The Smashing Pumpkins’ lyric is my acknowledgment of the difficult, almost oxymoronic task at hand as I set out to find the combination of words that can describe the seemingly ordinary events, observations, thoughts and feelings in my life in a way that conveys their extraordinary impact upon me. I feel inadequate, but practice is part of this exercise.
I have named my blog Consigliere (I’m not Italian, but neither was Tom Hagen) . It won’t take long before my strongly opinionated voice is exposed and I’m advising you to read Nabokov’s Speak Memory, find the movie Ponette to see the most honest portrayal of a child that I have ever seen on film, and always use Herradura Silver in your margaritas. However, wielding strong opinions can be dangerous in the wrong state of mind and I reserve the right to rename my blog Apoplectic at any time.
The following is the introduction to what I call my “therapy term paper.” I have been in therapy and/or marriage counseling for many years and as hip as it might be to have a shrink (my third), I would really like to untether myself from him soon. So, as a sort of final exercise, he has asked me to write an autobiography, which covers very specific things from my past and how I have successfully dealt with them. This should suffice as a brief introduction to me and should also help establish a thematic tone for this blog.
Once, when I was young, I had amnesia. Unlike the ordinary, harmless fog which prevents me now from recollecting my age at the time any more precisely than to be able to guess about twelve or thirteen years, or a temporary alcoholic haze that can dim a clear look back at a night of partying (of which I also have some experience), I suffered a sudden and hard break in the very continuity of my self-awareness. For about the same length of time as the eighteen and a half minutes missing from the Nixon Watergate tapes, my own tape record is utterly blank.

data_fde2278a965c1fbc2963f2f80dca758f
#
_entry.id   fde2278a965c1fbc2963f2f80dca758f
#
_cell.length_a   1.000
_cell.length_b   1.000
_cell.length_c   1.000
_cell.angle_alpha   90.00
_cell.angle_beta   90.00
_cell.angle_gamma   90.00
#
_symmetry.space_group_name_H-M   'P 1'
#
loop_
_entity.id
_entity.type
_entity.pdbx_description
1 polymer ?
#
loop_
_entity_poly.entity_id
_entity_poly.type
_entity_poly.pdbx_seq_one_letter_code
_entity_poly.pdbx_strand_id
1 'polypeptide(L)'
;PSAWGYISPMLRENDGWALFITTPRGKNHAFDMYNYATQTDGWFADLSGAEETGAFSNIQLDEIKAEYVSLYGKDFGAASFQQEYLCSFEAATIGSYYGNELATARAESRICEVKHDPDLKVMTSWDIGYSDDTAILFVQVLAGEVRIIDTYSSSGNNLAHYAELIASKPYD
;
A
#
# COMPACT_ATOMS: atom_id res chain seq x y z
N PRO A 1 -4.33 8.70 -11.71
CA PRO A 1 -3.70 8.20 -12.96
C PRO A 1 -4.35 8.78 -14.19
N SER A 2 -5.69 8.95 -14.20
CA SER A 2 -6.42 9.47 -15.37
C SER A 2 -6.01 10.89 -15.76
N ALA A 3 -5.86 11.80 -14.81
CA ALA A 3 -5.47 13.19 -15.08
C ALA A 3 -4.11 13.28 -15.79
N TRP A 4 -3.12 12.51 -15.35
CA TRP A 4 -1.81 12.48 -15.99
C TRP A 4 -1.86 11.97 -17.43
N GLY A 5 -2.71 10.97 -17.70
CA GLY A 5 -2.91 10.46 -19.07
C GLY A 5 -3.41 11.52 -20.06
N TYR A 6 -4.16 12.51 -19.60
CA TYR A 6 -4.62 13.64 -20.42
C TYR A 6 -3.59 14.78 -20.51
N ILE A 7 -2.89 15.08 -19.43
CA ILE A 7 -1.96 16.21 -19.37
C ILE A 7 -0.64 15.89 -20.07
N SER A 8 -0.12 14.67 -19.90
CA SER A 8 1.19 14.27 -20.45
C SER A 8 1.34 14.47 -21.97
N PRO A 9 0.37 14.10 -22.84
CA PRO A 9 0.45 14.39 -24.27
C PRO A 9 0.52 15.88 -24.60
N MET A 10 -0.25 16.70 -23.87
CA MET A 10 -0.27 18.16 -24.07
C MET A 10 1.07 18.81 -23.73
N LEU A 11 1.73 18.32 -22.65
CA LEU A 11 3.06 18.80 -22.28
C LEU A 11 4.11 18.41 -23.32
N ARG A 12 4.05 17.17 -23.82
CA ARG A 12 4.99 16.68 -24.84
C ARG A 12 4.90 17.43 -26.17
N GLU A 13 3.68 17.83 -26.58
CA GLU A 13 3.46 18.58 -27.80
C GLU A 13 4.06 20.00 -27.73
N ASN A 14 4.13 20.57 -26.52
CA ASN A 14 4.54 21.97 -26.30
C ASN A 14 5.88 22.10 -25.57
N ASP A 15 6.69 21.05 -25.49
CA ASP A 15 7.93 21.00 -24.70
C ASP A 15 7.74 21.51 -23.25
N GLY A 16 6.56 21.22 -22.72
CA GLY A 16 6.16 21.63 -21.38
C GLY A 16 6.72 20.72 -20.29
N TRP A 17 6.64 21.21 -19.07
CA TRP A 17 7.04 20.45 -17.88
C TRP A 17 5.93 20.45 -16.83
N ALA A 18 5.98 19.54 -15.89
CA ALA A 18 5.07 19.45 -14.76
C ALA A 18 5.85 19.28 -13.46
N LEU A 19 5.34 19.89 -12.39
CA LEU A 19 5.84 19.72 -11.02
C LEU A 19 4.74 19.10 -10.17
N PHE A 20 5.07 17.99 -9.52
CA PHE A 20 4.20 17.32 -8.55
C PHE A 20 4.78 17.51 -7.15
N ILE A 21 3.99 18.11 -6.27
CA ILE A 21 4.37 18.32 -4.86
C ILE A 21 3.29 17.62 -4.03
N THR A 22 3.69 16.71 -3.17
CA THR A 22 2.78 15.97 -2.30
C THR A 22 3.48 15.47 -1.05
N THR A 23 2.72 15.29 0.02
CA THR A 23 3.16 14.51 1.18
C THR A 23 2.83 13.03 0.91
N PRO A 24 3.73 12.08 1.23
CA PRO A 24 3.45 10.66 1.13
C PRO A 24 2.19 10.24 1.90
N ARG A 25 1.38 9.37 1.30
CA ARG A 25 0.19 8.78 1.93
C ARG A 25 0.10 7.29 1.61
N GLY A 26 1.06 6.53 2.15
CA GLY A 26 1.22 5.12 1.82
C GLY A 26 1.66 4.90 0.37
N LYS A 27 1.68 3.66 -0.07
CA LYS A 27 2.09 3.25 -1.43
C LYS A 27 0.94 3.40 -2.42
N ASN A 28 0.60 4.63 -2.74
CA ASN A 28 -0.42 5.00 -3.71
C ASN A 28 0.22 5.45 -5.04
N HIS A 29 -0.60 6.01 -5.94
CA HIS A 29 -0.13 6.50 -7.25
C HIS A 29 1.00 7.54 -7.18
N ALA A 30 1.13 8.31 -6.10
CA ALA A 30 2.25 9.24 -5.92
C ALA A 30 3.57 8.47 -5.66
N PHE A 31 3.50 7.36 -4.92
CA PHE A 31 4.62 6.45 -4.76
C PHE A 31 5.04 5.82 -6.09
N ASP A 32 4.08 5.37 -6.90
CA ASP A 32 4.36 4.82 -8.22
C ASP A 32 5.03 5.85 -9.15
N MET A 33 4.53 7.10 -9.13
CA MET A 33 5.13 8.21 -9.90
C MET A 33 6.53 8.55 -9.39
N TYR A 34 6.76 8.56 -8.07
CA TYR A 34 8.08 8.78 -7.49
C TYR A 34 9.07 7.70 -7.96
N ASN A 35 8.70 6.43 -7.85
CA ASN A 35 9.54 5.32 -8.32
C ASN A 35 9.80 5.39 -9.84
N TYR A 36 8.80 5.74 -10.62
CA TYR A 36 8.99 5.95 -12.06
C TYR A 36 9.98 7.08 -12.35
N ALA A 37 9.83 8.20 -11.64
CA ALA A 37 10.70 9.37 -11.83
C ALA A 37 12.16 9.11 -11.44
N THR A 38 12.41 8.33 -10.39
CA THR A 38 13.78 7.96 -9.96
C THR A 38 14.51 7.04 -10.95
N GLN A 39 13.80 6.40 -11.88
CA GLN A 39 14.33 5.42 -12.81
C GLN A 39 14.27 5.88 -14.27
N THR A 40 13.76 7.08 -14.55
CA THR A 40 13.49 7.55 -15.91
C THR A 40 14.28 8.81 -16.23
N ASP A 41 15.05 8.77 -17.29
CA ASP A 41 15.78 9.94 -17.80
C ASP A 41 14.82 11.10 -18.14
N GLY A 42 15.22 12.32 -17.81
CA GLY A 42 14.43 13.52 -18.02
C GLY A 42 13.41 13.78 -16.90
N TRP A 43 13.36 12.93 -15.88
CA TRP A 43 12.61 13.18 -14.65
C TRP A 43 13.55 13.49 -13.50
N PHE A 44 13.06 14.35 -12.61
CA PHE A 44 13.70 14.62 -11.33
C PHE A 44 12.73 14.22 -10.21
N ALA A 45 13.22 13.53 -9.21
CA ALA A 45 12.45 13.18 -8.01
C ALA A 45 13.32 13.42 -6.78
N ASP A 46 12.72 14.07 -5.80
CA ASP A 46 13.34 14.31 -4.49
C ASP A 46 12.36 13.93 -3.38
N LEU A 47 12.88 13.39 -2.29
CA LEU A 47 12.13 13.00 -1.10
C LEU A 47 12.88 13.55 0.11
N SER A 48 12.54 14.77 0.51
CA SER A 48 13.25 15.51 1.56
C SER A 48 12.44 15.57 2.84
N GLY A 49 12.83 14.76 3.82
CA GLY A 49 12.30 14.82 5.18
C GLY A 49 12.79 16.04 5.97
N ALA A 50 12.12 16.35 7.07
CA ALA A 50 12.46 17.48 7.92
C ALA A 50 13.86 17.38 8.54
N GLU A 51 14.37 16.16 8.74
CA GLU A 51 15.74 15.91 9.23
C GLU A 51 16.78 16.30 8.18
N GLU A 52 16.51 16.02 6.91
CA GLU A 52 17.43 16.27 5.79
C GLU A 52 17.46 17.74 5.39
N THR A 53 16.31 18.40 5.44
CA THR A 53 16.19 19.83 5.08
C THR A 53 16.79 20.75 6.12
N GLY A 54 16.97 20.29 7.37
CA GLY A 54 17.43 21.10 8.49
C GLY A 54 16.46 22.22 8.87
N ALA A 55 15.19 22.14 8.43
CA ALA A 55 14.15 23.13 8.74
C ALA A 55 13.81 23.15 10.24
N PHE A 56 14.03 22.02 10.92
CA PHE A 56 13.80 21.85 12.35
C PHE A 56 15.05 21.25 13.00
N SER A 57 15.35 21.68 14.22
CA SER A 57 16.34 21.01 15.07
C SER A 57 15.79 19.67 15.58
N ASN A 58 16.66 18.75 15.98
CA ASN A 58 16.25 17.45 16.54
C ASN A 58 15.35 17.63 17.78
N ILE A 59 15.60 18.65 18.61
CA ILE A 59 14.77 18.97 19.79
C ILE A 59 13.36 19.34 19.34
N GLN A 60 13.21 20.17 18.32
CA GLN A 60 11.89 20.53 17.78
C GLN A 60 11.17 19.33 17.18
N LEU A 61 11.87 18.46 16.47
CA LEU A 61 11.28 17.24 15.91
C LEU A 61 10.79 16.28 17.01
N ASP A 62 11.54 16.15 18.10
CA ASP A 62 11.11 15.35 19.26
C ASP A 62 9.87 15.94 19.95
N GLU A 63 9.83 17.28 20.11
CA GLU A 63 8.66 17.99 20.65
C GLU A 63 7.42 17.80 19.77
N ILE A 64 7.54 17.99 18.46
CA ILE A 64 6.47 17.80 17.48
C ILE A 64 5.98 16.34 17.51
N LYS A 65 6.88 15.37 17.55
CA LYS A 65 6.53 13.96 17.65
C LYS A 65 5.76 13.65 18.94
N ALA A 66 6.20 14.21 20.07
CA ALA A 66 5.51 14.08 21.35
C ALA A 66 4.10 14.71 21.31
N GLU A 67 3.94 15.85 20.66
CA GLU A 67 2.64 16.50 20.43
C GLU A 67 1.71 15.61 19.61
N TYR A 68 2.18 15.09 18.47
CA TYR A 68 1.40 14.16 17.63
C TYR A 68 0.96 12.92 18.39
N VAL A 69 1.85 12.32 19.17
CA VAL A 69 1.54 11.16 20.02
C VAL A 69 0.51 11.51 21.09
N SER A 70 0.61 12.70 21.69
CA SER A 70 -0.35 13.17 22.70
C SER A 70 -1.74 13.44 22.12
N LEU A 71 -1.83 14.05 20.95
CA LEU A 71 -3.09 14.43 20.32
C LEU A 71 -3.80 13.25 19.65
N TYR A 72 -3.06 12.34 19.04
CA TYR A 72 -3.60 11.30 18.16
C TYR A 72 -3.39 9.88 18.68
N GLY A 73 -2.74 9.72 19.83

Consequently, my memory of this begins like I have turned-on a television to find a story already in progress. I had locked myself in the bathroom of my home, bewildered and frightened, and not knowing why. Darkness shrouded the preceding moments of my life. I did not know where I had been, or what had happened to me. Clearly, I had been functioning, but with questionable purpose and reason. For at that moment, I was frantically trying to look-up amnesia in our blue bound Readers Digest family medical encyclopedia, as if to find there some neuropathic first-aid, an unlikely tape and gauze memory-splint to ease my suffering. All I really needed to do was go talk to my father, but I was afraid. I donâ€™t remember why.
Eventually, I remembered the trauma. I had been out riding bicycles with my cousin. We were riding in a concrete culvert, when my tire slipped on some moss. I fell backwards and cracked my head on the ground. Remarkably, even when these memories began to return, they did not fit themselves neatly into their rightful chronological gaps. Rather, they fit themselves at the end, like the stories that we are told of our infancy by our mothers. No matter the vigor or detail in which we are told of our earliest achievements, they can never become a part of our true memory. They are a memory of someone elseâ€™s memory.
Now, I find myself in a similar position. I have just begun to regain consciousness in a life that is already in progress. I find myself married, employed, and involved in church. My life of the last many years is cloudy and uncertain to me. Clearly, I have been functioning, but it was with questionable purpose and reason. I locked myself in the bathroom and looked in books to find the answers, but I was looking at the wrong books. All I really needed to do was go talk to my Father, but I was afraid. I donâ€™t remember why. If I think back far enough, I remember the trauma that led to my amnesia, my sleepwalking through my life, and the events that led to it.
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